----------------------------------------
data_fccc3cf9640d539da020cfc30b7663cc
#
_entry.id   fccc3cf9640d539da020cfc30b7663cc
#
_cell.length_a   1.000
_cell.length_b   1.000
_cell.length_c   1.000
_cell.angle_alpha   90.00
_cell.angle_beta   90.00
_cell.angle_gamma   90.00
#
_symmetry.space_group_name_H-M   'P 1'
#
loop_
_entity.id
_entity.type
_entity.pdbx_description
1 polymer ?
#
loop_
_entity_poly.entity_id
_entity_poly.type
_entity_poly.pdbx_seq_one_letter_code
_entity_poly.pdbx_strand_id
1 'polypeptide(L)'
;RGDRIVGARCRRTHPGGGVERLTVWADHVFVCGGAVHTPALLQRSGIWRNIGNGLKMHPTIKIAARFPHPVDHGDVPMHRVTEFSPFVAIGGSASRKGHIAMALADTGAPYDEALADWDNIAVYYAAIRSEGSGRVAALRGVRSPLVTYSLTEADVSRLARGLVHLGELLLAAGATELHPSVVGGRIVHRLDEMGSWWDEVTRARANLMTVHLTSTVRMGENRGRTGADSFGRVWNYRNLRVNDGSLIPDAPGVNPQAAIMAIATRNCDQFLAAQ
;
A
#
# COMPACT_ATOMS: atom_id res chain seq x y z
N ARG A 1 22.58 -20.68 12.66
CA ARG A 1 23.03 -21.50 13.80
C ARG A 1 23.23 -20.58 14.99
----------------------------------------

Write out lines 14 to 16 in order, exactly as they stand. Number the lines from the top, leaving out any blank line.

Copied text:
loop_
_entity.id
_entity.type